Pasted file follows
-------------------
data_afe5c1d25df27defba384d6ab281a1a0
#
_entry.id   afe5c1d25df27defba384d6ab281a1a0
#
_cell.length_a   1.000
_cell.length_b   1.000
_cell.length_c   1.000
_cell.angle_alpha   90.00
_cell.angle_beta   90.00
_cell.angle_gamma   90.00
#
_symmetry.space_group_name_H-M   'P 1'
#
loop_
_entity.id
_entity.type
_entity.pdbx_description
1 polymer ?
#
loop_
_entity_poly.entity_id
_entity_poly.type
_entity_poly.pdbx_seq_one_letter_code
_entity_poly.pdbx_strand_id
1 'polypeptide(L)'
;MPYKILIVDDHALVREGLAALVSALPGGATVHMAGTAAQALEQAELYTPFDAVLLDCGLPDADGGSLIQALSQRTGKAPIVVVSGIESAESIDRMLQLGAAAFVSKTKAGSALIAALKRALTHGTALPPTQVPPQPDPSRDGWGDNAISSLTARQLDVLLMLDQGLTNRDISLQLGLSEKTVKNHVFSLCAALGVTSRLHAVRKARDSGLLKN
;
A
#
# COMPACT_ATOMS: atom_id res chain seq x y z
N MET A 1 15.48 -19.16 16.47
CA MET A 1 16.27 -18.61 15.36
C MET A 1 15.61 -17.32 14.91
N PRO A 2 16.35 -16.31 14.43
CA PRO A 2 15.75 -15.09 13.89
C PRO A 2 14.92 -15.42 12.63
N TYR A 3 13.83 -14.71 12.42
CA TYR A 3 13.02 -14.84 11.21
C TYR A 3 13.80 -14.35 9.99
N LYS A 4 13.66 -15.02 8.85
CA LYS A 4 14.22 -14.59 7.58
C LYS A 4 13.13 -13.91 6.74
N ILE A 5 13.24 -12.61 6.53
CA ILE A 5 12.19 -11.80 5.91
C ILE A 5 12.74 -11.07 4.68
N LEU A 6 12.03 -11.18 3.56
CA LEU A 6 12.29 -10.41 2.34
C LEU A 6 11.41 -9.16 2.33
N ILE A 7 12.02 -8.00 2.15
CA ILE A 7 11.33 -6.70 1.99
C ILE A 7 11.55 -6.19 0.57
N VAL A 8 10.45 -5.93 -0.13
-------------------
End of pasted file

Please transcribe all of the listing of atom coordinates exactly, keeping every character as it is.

data_afe5c1d25df27defba384d6ab281a1a0
#
_entry.id   afe5c1d25df27defba384d6ab281a1a0
#
_cell.length_a   1.000
_cell.length_b   1.000
_cell.length_c   1.000
_cell.angle_alpha   90.00
_cell.angle_beta   90.00
_cell.angle_gamma   90.00
#
_symmetry.space_group_name_H-M   'P 1'
#
loop_
_entity.id
_entity.type
_entity.pdbx_description
1 polymer ?
#
loop_
_entity_poly.entity_id
_entity_poly.type
_entity_poly.pdbx_seq_one_letter_code
_entity_poly.pdbx_strand_id
1 'polypeptide(L)'
;MPYKILIVDDHALVREGLAALVSALPGGATVHMAGTAAQALEQAELYTPFDAVLLDCGLPDADGGSLIQALSQRTGKAPIVVVSGIESAESIDRMLQLGAAAFVSKTKAGSALIAALKRALTHGTALPPTQVPPQPDPSRDGWGDNAISSLTARQLDVLLMLDQGLTNRDISLQLGLSEKTVKNHVFSLCAALGVTSRLHAVRKARDSGLLKN
;
A
#
# COMPACT_ATOMS: atom_id res chain seq x y z
N MET A 1 15.48 -19.16 16.47
CA MET A 1 16.27 -18.61 15.36
C MET A 1 15.61 -17.32 14.91
N PRO A 2 16.35 -16.31 14.43
CA PRO A 2 15.75 -15.09 13.89
C PRO A 2 14.92 -15.42 12.63
N TYR A 3 13.83 -14.71 12.42
CA TYR A 3 13.02 -14.84 11.21
C TYR A 3 13.80 -14.35 9.99
N LYS A 4 13.66 -15.02 8.85
CA LYS A 4 14.22 -14.59 7.58
C LYS A 4 13.13 -13.91 6.74
N ILE A 5 13.24 -12.61 6.53
CA ILE A 5 12.19 -11.80 5.91
C ILE A 5 12.74 -11.07 4.68
N LEU A 6 12.03 -11.18 3.56
CA LEU A 6 12.29 -10.41 2.34
C LEU A 6 11.41 -9.16 2.33
N ILE A 7 12.02 -8.00 2.15
CA ILE A 7 11.33 -6.70 1.99
C ILE A 7 11.55 -6.19 0.57
N VAL A 8 10.45 -5.93 -0.13